Armenian Association of Telemedicine (AATM) has successfully completed its pilot telemedicine project, funded by the United States Agency for International Development (USAID) within the framework of Primary Health Care Reform (PHCR) project, titled “Capacity building of the Armenian Association of Telemedicine to result in improved primary health care services in Armenia”.
The project, which officially commenced on March 1, 2010 after a contract had been signed between the AATM and USAID-PHCR, aimed to contribute to further improvement of the quality of health care system in Armenia through development of a progressive medical association in Armenia, as well as introducing new technologies and expanding professional networks within Armenia and abroad. The project consisted of four major segments: capacity building and expansion of the Association; research on the role of Telemedicine and eHealth in improving quality, accessibility and cost-effectiveness of health care system in Armenia; demonstrational telemedicine model system; evaluation and dissemination of the outcomes, including public awareness campaign.
A proof of successful realization of the first major segment of the project is the growth of AATM membership reaching currently 70, increased availability of information about AATM, its vision, activities and plans, as well as about current trends in development of healthcare and ICT among health professionals and medical associations, medical teaching institutions and health care providers. This contributed to reactivation of other professional Associations, created a background for closer cooperation and learning among medical and non-medical professionals and their organizations. During these three months, through multiple encounters, meetings, participations in local and international forums within and out of the framework of the work plan, the Association have enhanced and refined its role, made its voice heard in many sectors in Armenia and abroad. The AATM team has done their best to make AATM serve as an ultimate bridge to bring under one umbrella all stakeholders of the newly emerging field of adjacent specialties – among them ministries, state structures, governmental and non-governmental organizations, medical and non-medical businesses, professional associations and societies, doctors, nurses, all those who care about, organize and implement the development of healthcare in Armenia.
The most important part of the project was the establishment of a fully functional model of telemedicine network consisting of two PC-based stations (the “referral station” at the Jrashen Ambulatory in Lori marz, and the “consult station” at AATM’s central office in downtown Yerevan), equipped with video-conferencing devices and commercially available medical peripherals, and connected via broadband internet. The set of telemedicine peripherals used included: a vital sign monitor capable of detecting and transmitting in real time five parameters (blood pressure, heart rate, ECG, oxygen saturation of blood, and body temperature), a digital stethoscope recording and transmitting patient’s heart and lung sounds, and a digital examination camera. As an electronic patient documentation system (a database where all patients’ information was securely stored and made available for authorizes access by their managing physicians and specialists) we used an interface created on a basis of the Microsoft SharePointTM. Throughout the 8 weeks that the system was operational, overall 16 connection sessions were organized (on two days per each week), delivering a total of 93 teleconsultation (mean 5.81 per connection session) to 76 patients (mean 4.75 patient per connection session). Only 11 out of 76 (14%) patients were ultimately referred to a specialist for in-person consultation.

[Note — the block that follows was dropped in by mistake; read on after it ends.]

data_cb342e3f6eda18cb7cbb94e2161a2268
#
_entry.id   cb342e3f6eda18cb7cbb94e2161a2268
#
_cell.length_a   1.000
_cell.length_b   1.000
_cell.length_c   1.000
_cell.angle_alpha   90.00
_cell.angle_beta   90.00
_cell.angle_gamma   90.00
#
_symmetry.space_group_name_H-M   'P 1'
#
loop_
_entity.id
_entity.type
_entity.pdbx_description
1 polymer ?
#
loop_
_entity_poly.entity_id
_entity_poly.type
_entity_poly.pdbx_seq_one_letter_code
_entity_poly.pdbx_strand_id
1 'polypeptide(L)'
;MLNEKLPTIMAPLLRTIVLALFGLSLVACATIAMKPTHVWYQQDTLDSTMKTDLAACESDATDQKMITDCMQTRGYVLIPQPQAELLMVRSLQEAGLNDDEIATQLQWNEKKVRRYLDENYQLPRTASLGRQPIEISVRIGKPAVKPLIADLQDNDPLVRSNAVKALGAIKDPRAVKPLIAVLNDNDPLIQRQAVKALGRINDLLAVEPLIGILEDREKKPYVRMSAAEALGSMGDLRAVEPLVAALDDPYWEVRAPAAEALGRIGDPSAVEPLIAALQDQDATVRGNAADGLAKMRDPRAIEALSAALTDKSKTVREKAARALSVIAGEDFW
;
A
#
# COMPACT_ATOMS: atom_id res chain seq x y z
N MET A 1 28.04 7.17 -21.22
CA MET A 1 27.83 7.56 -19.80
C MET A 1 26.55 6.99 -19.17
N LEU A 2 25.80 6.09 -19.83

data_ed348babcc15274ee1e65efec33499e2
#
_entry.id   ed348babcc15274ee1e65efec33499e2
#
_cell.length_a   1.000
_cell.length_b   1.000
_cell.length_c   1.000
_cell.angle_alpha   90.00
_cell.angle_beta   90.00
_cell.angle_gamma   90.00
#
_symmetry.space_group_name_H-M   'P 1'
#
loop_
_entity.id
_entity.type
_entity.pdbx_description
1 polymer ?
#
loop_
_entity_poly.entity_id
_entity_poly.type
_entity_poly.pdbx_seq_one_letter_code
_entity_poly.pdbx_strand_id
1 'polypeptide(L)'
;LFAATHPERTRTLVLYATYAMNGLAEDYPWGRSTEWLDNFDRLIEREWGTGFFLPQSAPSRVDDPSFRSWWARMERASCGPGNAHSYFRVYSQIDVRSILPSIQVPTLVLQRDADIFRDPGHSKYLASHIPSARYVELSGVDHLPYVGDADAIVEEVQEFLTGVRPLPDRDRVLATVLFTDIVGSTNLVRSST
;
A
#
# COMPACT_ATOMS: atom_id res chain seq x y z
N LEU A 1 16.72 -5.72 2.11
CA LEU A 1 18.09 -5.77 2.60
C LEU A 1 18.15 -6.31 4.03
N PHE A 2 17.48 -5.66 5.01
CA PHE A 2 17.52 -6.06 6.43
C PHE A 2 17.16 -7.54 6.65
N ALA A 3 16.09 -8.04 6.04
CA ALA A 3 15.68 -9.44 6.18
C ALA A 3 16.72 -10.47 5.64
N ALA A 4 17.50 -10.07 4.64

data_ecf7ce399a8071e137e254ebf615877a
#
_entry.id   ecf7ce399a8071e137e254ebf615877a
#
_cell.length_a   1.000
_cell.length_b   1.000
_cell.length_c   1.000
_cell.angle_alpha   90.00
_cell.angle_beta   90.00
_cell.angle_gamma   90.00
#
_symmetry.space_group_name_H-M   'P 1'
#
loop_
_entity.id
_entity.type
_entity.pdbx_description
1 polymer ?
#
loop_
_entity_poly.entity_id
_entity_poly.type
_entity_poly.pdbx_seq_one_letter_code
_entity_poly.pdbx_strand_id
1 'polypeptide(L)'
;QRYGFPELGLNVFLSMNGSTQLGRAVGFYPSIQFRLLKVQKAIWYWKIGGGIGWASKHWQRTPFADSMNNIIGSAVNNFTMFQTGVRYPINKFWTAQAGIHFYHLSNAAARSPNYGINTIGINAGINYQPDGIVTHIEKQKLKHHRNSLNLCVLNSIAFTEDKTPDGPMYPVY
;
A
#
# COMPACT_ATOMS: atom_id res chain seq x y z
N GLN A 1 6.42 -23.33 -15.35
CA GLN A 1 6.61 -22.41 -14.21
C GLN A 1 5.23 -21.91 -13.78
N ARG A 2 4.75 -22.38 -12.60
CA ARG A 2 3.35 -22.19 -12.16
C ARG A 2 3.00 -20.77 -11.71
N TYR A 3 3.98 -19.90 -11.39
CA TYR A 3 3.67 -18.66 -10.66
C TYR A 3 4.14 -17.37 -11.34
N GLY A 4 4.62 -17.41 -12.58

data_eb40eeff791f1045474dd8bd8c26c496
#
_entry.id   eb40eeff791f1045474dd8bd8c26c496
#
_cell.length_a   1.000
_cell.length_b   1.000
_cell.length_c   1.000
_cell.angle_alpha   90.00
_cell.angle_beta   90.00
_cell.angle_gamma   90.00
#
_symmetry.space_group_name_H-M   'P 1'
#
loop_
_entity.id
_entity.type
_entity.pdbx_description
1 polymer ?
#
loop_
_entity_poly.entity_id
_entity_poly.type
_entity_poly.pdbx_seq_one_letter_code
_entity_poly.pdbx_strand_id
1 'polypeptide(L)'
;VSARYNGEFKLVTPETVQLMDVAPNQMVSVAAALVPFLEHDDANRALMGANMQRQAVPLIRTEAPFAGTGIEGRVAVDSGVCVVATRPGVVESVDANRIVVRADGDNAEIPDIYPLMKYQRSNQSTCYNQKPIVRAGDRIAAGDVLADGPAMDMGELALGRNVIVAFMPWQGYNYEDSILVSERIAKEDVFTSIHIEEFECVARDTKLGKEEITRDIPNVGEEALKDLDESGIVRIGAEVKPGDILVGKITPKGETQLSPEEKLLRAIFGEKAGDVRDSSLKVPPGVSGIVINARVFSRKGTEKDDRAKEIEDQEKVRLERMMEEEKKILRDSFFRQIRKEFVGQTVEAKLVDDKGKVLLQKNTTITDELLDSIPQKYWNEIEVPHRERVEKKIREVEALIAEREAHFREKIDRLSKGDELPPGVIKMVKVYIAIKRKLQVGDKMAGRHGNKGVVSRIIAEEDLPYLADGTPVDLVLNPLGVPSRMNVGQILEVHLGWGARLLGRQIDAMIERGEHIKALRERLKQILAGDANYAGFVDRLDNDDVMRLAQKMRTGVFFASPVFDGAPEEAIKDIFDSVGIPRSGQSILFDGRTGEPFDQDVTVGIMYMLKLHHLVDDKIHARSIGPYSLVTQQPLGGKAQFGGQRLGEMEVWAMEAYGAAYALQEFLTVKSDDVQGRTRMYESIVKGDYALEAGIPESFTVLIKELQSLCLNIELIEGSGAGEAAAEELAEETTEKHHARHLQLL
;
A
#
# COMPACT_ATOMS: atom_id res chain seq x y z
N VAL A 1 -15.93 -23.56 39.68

During the period of operation of the pilot telemedicine system and upon completion, systematic assessment was conducted evaluating project’s feasibility and impact on primary health care. The system was shown to reduce by more than 70% patients’ visits to remote specialists, allowing timely diagnosis, improving treatment outcomes, increasing patients’ satisfaction, ensuring primary care personnel’s professional growth, reducing health care costs, and contributing to overall development of the involved rural community.
The AATM team express their gratefulness to the USAID leadership and the staff of PHCR project; the Ministry of Health of Republic of Armenia; Union of Information Technology Enterprises (UITE) of Armenia (professional association of Armenian ICT industry); Armenian Medical Association (ArMA); Microsoft-Armenia; Sourcio (IT company with eHealth experience); Cornet (ISP company); GNC Alfa (leading fiber-optic provider); and Symotec (telemedicine R&D company), as well as to the doctors at the remote site and consultants, to our patients, to all those who did not remain impartial and contributed to the realization of the Project.